Gender Discrimination

The Equal Pay Act prohibits discrimination in compensation on the basis of an employee’s sex.

To avoid Gender Discrimination, equal work requires equal pay. The only exception to this is if the pay differential is based on a system in terms of:

  • seniority
  • merit
  • productivity
  • quality
  • or another factor not related to sex.

Equal work means work of substantially equal skill, effort, and responsibility, performed under substantially similar working conditions.

Title VII and the Texas Labor Code make it unlawful for an employer to “fail or refuse to hire or to discharge any individual or otherwise to discriminate against any individual” because of that individual’s sex.

An employer must have 15 employees for Title VII or Texas Labor Codes provisions protecting gender discrimination to apply.

Potential damages under Title VII are:

  • Back pay – Consists of wages, salary and fringe benefits you would have earned during the period of discrimination from termination to trial
  • Compensatory damages – Allowed for future loss, emotional distress, pain and suffering, inconvenience, mental anguish and loss of enjoyment of life

There are limits to what you can recover for gender discrimination.

The limits are determined according to the size of your employer. The limits on damages are as follows:

  • Up to 100 employees: $50,000
  • 101-200 employees: $100,000
  • 201-500 employees: $200,000
  • 500+ employees: $300,000

Like other forms of discrimination, it is unlawful to retaliate against an employee who has filed a charge of discrimination or otherwise opposes any employment practices that discriminate because of gender.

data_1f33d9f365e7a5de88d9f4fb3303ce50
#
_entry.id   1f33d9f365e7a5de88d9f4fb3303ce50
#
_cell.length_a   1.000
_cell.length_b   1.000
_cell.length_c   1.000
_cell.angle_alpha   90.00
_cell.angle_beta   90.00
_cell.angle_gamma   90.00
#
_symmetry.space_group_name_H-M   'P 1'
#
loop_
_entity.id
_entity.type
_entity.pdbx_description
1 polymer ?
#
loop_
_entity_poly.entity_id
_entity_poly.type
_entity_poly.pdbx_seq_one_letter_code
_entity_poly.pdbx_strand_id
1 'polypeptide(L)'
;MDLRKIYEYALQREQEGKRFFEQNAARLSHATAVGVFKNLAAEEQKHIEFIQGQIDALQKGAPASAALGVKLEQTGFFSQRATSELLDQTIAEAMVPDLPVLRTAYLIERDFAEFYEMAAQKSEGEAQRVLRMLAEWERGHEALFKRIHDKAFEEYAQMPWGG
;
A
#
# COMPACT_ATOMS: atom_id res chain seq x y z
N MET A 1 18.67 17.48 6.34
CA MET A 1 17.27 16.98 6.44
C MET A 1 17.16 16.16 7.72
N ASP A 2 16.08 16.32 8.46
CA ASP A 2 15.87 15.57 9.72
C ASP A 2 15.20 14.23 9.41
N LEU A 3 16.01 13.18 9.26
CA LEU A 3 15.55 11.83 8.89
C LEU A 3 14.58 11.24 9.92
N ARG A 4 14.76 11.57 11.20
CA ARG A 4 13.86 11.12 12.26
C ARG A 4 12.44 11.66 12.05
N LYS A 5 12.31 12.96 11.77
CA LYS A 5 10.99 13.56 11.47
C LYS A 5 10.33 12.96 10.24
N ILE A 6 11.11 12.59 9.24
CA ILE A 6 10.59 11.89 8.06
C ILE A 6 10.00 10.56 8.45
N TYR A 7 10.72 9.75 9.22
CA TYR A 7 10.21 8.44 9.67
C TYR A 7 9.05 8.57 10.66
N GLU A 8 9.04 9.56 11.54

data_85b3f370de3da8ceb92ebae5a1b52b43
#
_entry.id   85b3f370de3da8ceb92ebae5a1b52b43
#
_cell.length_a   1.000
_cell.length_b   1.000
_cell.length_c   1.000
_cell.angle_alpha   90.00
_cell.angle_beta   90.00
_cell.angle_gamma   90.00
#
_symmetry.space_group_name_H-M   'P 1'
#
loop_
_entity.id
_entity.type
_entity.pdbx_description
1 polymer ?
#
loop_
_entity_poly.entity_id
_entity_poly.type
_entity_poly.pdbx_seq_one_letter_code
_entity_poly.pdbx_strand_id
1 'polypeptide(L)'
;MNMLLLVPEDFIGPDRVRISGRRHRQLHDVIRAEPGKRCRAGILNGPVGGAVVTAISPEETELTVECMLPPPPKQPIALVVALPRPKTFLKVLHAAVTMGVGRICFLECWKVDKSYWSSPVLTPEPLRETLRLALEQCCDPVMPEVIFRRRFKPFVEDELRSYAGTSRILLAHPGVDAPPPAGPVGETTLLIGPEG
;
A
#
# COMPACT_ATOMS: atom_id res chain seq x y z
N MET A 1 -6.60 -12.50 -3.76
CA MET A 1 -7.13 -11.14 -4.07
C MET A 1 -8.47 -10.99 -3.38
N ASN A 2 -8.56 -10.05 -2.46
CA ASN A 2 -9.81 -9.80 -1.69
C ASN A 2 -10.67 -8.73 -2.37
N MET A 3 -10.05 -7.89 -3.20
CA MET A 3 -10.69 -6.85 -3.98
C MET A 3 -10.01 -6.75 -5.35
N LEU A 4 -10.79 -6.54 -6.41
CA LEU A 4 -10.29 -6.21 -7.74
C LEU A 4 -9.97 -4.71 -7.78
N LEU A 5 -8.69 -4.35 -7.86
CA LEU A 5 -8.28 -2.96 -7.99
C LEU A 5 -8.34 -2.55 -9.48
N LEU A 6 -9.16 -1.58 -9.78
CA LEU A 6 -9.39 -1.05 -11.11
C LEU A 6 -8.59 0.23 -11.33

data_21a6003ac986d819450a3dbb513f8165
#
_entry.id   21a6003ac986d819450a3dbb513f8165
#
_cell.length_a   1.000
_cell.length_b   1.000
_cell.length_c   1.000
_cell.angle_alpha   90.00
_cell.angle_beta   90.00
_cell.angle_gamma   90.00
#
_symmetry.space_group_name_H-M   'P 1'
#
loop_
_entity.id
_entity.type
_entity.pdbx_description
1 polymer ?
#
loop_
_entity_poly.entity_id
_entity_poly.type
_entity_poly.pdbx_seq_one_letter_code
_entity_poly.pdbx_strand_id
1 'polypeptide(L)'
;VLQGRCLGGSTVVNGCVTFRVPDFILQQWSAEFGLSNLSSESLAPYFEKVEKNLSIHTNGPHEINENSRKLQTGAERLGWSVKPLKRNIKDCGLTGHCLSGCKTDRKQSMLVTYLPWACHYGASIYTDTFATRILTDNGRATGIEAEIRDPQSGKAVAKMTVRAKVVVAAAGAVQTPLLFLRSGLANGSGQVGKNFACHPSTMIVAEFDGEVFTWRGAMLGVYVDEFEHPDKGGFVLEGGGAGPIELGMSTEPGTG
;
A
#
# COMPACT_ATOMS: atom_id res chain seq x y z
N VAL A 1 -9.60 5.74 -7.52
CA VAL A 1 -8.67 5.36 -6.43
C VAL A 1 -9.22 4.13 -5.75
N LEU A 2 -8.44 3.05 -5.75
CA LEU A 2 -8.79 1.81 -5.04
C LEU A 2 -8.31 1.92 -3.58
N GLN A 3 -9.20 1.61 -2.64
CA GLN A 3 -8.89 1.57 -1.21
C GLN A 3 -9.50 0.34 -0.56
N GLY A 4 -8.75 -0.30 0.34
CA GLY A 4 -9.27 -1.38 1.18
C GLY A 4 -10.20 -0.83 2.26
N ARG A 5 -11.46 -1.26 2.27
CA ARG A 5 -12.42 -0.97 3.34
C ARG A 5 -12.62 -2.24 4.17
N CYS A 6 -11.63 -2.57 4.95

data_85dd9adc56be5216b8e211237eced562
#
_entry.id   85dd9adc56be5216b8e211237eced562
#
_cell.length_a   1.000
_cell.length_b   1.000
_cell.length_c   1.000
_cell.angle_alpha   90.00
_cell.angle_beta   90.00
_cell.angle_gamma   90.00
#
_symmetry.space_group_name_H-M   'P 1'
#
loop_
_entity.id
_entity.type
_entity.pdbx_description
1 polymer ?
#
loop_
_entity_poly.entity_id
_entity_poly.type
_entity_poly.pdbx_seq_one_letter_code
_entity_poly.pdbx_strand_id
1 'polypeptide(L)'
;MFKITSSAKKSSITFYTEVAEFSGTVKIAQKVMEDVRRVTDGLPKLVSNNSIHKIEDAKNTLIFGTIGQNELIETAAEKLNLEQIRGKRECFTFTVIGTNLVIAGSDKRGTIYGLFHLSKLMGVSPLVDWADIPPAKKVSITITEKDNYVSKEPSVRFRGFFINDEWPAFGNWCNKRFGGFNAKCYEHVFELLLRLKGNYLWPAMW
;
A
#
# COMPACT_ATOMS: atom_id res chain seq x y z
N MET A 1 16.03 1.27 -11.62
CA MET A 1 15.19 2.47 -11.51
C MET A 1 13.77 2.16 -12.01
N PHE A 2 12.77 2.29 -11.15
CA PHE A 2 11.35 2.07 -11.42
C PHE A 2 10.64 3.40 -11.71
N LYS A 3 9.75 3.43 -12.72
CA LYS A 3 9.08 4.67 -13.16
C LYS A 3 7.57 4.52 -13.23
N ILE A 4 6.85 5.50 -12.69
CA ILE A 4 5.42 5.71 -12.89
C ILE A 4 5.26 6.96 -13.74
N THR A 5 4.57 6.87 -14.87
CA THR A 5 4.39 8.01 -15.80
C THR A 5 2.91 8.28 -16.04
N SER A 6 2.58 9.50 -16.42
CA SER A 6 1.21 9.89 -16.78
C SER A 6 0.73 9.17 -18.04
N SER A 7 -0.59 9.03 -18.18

Also, if you bring a discrimination claim under Title VII or the Texas Labor Code’s anti-discrimination provisions, you must first file a charge of discrimination with either the Equal Employment Opportunity Commission or a complaint with the Texas Workforce Commission. There are very specific deadlines from which you must file your charge of discrimination or complaint, and you must file your charge of discrimination or complaint before you can file a lawsuit.

Determining whether your employer is covered under Title VII or the Texas Labor Code’s anti-discrimination provisions is complicated. In order to help you make this determination, you should contact our offices as soon as possible so we can help you with that determination.

Houston Gender Discrimination Lawyer Shane A. McClelland advocates against discrimination and harassment of Men and Women in the Workplace.

If you think your gender is the reason for employment discrimination, please contact a Houston Gender Discrimination Attorney at The Law Offices of Shane McClelland. Call 713-987-7107 or email us at